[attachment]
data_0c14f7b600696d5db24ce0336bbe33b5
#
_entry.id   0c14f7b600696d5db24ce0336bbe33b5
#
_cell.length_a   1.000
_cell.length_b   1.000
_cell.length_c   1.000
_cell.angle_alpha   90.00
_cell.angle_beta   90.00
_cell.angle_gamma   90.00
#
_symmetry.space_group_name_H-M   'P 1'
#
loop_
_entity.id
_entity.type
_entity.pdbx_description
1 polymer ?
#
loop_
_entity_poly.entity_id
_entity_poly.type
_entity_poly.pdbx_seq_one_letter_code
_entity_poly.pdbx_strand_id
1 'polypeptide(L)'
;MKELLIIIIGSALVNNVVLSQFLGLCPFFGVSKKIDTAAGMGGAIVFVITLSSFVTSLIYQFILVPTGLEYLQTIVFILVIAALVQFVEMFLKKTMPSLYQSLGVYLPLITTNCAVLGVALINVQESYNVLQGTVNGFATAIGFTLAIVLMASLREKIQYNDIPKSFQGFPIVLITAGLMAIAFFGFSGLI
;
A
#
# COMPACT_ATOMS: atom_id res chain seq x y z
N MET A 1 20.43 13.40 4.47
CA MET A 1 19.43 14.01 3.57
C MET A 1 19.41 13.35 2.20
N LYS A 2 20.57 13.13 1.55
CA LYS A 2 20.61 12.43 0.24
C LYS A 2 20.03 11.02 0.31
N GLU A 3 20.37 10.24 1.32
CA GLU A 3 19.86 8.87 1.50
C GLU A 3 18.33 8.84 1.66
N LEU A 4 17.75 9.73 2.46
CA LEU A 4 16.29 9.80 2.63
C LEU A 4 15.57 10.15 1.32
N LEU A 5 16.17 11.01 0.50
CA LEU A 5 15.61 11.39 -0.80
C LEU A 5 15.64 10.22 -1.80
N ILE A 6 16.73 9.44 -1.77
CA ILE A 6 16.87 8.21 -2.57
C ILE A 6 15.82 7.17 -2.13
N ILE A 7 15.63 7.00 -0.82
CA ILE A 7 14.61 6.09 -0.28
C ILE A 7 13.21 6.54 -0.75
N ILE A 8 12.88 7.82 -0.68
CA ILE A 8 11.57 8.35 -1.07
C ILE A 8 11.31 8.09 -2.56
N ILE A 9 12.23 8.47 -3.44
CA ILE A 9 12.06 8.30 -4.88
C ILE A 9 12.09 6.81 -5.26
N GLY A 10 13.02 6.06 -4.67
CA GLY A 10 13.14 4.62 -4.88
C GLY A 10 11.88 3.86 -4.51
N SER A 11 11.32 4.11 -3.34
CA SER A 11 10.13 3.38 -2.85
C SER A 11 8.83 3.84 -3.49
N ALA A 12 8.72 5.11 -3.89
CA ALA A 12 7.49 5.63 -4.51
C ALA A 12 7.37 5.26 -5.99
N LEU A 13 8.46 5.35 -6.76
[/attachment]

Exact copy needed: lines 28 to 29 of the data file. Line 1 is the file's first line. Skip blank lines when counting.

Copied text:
A
#